Persimmon - Eastern
COMMON NAMES: COMMON PERSIMMON, PERSIMMON, EASTERN PERSIMMON, POSSUMWOOD, DATE PLUM, JOVE’S FRUIT, WINTER PLUM
BOTANICAL NAME: Diospyros virginiana
PRONUNCIATION: (dye-OSS-pear-os ver-gin-ee-AN-ah)
FAMILY: Ebenaceae (Persimmon or Ebony Family)
HEIGHT: 40 to 70 feet
SPREAD: 30 to 40 feet
FINAL SPACING: 30 to 40 feet
TYPE: Deciduous – Sun
HABIT: Yellow fall color; dark, deeply fissured bark. Shiny foliage that gracefully droops. Small apple sized orange fruit. Fruit is tasty unless you eat before it is ripe.
NATURAL HABITAT AND PREFERRED SITE: Grows wild in east Texas and other spotted areas of the state. Persimmon is very much at home in a wide range soils from sandy to deep gumbo alkaline clays.
IDENTIFICATION INFORMATION: Common persimmon has a variety of overall looks from dense and symmetrical to open and spreading. It has beautiful orange fruit in the fall, yellow to orange fall color, spreading, often crooked or drooping branching.
FLOWERS AND FRUIT: Flowers from April to June, male and female flowers on separate trees, greenish yellow and not showy. Fruit is sweet and edible when ripe but extremely astringent when unripe. Fruit will ripen from August through February depending on location in the state. Early or late fruit is generally smaller than the fruit that ripens about the time the leaves fall from the trees. Fruits are generally ¾ of an inch to 1 ½ inches, 4 to 8 flat seeds that are leathery and about ½ inch long. Fruit is bright pink to orange when ripe. Only the female trees have the fruit.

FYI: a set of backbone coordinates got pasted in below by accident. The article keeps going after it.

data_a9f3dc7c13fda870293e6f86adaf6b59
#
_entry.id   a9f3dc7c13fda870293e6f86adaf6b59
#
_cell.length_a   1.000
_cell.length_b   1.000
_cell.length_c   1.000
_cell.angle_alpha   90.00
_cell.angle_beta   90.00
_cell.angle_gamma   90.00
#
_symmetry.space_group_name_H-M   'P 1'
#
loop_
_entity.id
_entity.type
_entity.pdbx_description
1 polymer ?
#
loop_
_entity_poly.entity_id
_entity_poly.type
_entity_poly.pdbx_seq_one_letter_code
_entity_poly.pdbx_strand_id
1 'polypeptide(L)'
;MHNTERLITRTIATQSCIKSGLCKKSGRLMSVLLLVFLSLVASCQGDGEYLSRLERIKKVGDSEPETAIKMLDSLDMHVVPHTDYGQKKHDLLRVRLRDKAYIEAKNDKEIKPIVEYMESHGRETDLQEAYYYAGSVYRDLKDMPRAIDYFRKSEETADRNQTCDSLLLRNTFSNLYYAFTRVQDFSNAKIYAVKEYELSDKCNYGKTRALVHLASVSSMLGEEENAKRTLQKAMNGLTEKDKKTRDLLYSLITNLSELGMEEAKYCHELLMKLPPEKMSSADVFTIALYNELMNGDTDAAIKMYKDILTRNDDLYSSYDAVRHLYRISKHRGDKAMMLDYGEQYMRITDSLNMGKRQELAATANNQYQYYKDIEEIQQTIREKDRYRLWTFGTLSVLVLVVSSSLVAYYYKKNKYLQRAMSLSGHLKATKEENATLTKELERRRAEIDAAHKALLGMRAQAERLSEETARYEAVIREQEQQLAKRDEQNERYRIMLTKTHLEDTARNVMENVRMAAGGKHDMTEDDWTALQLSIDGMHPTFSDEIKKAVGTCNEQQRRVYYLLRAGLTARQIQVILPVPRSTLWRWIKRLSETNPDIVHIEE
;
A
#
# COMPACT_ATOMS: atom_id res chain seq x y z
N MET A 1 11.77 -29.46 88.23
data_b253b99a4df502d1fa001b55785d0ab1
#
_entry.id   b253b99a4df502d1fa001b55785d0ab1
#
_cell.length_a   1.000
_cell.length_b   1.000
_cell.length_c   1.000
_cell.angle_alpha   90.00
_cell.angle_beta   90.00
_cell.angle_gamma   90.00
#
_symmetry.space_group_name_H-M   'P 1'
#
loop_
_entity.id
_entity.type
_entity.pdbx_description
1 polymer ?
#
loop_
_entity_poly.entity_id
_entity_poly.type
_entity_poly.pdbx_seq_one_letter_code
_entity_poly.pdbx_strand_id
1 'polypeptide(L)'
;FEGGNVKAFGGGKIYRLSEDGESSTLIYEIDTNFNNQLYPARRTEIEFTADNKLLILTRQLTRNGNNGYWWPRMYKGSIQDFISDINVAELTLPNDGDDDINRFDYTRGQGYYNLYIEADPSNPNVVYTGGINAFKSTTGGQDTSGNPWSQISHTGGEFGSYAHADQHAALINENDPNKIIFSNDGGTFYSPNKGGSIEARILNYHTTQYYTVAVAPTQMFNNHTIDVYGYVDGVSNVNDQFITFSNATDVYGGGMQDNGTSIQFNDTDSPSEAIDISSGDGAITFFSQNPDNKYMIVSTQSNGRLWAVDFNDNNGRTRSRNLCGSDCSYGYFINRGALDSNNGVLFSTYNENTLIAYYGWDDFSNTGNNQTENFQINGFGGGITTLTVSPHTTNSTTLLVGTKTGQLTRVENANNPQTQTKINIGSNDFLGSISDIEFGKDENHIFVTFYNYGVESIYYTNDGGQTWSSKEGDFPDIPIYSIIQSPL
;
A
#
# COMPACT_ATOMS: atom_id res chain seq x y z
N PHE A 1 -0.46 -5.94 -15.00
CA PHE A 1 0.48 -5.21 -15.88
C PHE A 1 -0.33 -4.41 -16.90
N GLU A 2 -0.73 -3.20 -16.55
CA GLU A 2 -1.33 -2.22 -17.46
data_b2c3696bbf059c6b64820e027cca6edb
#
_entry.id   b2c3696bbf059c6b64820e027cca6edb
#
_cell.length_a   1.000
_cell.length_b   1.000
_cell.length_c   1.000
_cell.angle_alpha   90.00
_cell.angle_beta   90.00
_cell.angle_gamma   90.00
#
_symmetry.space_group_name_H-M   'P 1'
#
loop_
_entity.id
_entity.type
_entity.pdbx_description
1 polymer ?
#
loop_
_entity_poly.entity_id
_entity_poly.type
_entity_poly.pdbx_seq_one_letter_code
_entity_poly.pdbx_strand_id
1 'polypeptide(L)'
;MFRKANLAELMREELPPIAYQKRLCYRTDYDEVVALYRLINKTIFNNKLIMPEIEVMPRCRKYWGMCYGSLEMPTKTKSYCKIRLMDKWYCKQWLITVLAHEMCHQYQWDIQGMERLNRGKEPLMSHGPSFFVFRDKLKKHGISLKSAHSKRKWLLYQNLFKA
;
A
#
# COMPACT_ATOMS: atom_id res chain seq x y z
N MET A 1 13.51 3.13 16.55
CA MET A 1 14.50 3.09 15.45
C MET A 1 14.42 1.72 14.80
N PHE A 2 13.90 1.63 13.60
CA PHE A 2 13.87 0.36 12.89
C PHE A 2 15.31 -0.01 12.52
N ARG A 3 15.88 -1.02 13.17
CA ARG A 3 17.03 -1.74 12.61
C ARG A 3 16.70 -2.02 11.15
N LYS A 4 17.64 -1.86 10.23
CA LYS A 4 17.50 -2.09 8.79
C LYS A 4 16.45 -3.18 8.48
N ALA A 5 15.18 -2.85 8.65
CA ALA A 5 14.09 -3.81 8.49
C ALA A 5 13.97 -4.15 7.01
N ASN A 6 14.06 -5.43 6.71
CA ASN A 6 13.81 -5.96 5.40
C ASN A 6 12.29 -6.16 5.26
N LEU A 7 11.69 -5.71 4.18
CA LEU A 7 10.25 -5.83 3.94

BARK: Brown to black with deep heavy fissures.
FOLIAGE: Leaves are deciduous, simple and alternate, 3 to 6 inches long with smooth margins, shiny dark green above and paler and somewhat hairy below. Fall color shows very early in the fall. Fall color is from yellow to pink to orange, some years spectacular. Shiny summer foliage has a graceful drooping appearance.
CULTURE: Persimmon is easy to grow in any well-drained soil, minimum fertilizer, needs relatively drought tolerant. Difficult to transplant from the wild.
PROBLEMS: Webworms attack unhealthy trees in the summer, messy fruit, especially if planted near paved surfaces. Releasing trichogramma wasps and using the Basic Organic Program will prevent most of the insect pests.
PROPAGATION: Done by planting seed from mature fruit. Germination is increased by soaking 2-3 days before planting. Seed can be planted in the spring or the fall. Persimmon can also be propagated by root cuttings that are 6 to 8 inches long, approximately 1/3 of an inch in diameter. Grafting and budding can also be done. Seed will also respond well to being cold stratified for 30 to 60 days at 36 to 41 degrees, then being sowed outdoors in the early spring.
INSIGHT: Persimmon wood is known for its toughness, strength, hardness and ability to absorb shock. It has been used to make billiard cues, spools, bobbins and wooden golf club heads in the past. The fruit is very important for wildlife.
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